I still have quite a bit of fish left in my freezer at the moment and it is literally packed to the gills! (no pun intended haha) I have to open the freezer door slowly for fear of sheer collapse of our perfectly orchestrated freezer stack. Do any of you guys have this problem too? . . . Oh the day when I can have a sub zero with a plethora of fridge and freezer space . . . uh-em back to reality!
Fridays are the days when Chris and I try make dinner and enjoy a little vino since we usually don’t get a chance to eat together much during the week. It seems like whenever he’s coming home, I’m leaving or when I’m leaving he’s coming home! We also found out recently that our offer on a foreclosure here has been accepted and we have opened escrow! Boy has it been a long process looking and dealing with short-sales. We started looking the end of January and we are just getting the ball rolling on one of our offers. I will have to post pictures of it because we are going to look again this weekend, just for fun! I am both excited and nervous for this new investment in our lives and hope everything works out.
On to the recipe . . .
Pesto Crusted Halibut
with Roasted Veggie Cous Cous
For the Pesto Paste:
- 3 cloves garlic, roughly chopped
- Large bunches of fresh basil leaves (about 4 oz by weight)
- 1/4 cup roasty toasty pine nuts
- 1/4-1/3 cup freshly grated parmesan cheese
- zest and juice of 1 1/2 medium lemons
- 2 tbsp of olive oil
- 1/4 cup dry breadcrumbs
- salt and pepper
- 4 large halibut fillets (or you could use your favorite white fish)
For the cous cous:
- couple glugs of olive oil (2 tbsp)
- 1/3 cup balsamic vinegar
- 1 tbsp honey
- garlic powder and herbes de provence (italian seasoning)
- salt and pepper
- 1 lb. finely chopped carrots (about 2 1/4 cups)
- 1 lb. finely chopped zucchini (about 4 medium)
- 1 cup grapes, halved
- 1 1/2 cups whole wheat cous cous (you could certainly make quinoa too)
- 1 1/2 cups low-sodium veggie broth
- 1 roasted bell pepper, drained and chopped
- 1/3 cup goat cheese, crumbled
Pre-heat oven to 400 degrees.
Place the olive oil, balsamic, honey, garlic and spices into a zippy bag. Place the carrots, zucchini and grapes inside and let sit for about 5 minutes. Strain the veggies, reserving the marinade, and place on a foil-lined baking sheet.
To make the pesto pulse everything, except the fish, in a food processor until a paste consistency forms. Slather this mixture on each fish fillet and place on a foil-lined baking sheet. Turn the oven down to 350 and bake fish for 8-10 minutes, or until it flakes easily with a fork. Be careful not to over cook! Then you can broil for a few minutes to get it crusty. Alternatively, I’m sure you could grill it really quickly while slathering on the pesto.
While the veggies and fish are baking, boil the veggie broth; remove from heat, add cous cous, cover and let sit for about 5 minutes. Fluff with a fork and place in a large serving bowl.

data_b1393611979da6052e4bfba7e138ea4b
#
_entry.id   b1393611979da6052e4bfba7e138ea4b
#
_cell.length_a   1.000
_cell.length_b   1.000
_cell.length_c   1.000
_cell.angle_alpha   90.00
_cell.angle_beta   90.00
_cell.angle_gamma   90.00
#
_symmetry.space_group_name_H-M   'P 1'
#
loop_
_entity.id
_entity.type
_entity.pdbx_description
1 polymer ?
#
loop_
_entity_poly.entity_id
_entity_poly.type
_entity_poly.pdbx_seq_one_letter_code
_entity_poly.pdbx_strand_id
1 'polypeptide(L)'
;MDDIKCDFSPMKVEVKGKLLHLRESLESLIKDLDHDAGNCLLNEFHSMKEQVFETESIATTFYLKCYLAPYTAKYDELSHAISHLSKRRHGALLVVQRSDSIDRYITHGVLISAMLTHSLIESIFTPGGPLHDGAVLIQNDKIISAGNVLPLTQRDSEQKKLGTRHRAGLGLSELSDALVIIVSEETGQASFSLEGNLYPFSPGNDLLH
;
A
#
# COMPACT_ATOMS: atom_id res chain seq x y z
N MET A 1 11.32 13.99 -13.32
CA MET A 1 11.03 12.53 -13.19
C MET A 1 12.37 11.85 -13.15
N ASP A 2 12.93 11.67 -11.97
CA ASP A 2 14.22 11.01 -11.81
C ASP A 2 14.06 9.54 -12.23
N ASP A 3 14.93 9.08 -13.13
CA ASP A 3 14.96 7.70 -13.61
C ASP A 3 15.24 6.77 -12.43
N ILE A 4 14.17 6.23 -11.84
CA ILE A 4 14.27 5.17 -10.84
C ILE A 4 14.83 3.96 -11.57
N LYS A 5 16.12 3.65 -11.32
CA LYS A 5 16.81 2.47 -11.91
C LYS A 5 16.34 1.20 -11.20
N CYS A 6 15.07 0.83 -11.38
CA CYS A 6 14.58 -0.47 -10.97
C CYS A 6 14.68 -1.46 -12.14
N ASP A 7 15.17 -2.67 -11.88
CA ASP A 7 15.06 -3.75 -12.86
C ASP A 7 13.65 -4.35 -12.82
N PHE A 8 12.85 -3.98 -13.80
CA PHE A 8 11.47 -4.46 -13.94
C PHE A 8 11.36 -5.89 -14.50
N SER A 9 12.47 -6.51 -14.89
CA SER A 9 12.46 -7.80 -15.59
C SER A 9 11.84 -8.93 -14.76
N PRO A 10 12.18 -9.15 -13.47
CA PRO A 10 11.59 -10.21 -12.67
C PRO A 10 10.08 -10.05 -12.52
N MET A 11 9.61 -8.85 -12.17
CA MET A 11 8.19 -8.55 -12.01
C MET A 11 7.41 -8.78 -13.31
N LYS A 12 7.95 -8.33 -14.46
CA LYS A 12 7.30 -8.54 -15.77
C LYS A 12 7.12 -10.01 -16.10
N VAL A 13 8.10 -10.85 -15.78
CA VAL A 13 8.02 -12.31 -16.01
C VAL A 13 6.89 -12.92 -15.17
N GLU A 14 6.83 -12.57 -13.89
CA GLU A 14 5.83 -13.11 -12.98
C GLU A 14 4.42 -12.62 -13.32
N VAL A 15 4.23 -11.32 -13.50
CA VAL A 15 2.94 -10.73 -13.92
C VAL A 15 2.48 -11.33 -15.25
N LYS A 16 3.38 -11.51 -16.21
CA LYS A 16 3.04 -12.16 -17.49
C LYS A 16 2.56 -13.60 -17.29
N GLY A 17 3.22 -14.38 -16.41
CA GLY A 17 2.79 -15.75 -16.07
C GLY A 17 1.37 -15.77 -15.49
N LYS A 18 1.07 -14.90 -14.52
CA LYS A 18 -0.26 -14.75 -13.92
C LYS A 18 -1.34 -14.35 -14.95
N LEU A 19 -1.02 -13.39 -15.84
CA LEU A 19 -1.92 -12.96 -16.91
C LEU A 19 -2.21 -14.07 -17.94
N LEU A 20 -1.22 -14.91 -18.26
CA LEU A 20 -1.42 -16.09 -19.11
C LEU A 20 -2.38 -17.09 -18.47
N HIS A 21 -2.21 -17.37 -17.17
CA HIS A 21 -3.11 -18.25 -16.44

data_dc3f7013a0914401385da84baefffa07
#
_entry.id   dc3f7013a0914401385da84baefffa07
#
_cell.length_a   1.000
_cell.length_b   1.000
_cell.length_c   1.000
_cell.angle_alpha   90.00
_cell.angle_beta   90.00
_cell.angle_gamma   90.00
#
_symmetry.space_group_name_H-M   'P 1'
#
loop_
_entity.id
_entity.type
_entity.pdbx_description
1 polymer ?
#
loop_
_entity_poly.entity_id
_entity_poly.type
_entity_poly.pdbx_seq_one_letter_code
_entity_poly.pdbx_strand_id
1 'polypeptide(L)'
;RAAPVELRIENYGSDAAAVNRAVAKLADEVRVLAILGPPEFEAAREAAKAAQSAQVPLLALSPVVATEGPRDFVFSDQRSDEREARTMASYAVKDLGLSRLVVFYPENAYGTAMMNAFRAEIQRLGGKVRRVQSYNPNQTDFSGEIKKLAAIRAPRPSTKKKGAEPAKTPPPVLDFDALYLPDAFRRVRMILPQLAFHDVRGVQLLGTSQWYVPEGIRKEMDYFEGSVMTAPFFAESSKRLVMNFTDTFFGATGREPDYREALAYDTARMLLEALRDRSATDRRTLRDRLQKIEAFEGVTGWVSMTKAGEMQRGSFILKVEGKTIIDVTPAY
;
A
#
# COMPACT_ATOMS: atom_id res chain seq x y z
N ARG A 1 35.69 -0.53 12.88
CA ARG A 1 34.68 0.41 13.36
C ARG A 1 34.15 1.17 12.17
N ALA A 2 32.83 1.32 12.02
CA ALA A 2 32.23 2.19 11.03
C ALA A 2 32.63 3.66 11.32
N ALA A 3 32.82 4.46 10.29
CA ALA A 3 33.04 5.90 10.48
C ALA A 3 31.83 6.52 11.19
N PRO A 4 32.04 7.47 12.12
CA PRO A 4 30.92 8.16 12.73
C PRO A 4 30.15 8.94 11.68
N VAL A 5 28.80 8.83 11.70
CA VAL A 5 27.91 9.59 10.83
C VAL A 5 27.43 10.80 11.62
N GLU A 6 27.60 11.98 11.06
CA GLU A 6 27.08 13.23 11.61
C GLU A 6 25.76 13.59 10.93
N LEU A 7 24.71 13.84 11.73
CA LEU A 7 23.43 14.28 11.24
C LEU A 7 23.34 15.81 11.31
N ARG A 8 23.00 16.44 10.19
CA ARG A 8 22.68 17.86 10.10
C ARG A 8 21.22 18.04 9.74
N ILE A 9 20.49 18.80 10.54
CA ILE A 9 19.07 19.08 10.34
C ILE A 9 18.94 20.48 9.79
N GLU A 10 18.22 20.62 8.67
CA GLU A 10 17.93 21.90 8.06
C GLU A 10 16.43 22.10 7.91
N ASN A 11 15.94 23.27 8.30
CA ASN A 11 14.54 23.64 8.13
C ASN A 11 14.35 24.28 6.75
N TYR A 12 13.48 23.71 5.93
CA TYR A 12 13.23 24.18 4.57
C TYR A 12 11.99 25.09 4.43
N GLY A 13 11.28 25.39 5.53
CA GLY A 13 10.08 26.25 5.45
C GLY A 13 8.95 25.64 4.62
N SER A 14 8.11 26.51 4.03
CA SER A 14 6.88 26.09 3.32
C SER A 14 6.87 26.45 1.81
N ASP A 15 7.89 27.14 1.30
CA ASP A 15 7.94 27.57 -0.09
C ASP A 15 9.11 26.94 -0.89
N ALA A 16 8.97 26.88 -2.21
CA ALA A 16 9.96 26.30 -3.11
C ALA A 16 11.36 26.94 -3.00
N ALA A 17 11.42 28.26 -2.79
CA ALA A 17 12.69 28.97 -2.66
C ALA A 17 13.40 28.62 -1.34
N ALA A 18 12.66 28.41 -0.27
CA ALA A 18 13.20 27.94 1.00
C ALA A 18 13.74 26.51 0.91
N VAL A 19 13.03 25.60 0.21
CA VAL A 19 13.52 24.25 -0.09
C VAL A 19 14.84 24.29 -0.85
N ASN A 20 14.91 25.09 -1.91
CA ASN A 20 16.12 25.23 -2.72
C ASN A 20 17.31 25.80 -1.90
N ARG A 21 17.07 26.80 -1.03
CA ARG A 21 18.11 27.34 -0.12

When the veggies are done add them, along with the roasted bell pepper and goat cheese, to the cous cous and toss all together.
Serve the pesto-crusted halibut atop a nice scoop of the roasted veggie cous cous!
I had a bit of pesto paste leftover which I will use in a pasta dish, or as a slather for a roasted veggie sandwich, yum!
I also like to make a balsamic reduction to drizzle on pretty much anything: Just boil down about 2 cups of balsamic and a little honey gently, stirring frequently, until it gets thick and syrupy. It makes such a great accompaniment and presentation. Sorry, I’m in dire need of a better camera!
And for the vino spotlight . . .
Elderton’s 2007 Unoaked Chardonnay
First I have to tell you my beginnings with wine . . . When I first tasted wine (it was a red, bad idea), I couldn’t believe that people would actually drink this stuff! It was dry, pungent and burned my throat. I could hardly stand it. But, it’s funny, our palettes are very adaptable (as in the case with lower sodium) and can adjust to many different flavors, and like many things, wine can be an acquired taste for some. Chris and I have a lot of fun trying new wines and even went to Napa a few spring breaks ago to visit my aunt who works at some of the wineries there. Here is a picture of us touring Pride Winery – breathtaking views! Good memories!
When you first start out drinking wine, you have to start easy, and that means white. Rieslings were my absolute favorite starting out. Light, refreshing, sweet and easy to drink. Chardonnays are a more advanced white, usually heavier, and most have a bit of oak. I’m not a fan of oaky chards, I would much rather have butter (a fuller mouthfeel sensation created from using Malolactic fermentation). Now I really prefer red wines like red Zinfandel, and am currently trying to get more educated about different Italian varietals.
A great buttery chard for a great price would have to be Ravenswood (the winery in the first picture), although the one we tried at the winery is the best, but I can’t find it anywhere! This one doesn’t age too well, so I would get the youngest year you can find.
Unoaked chards are in a class by themselves. They are aged in steel rather than oak, so all you get is fresh, bright fruit essence that is not overpowered by heavy oak. The Elderton chard is a wonderful example of this. Bright, fruity and a little bit of mineral. It has a fresh pear taste; crisp with hints of peach and melon.
But, really the most important part about drinking any wine is that YOU like the flavor! And most great wines you can get for $15 and under.
What’s your favorite type of wine? I’d love to hear all about them!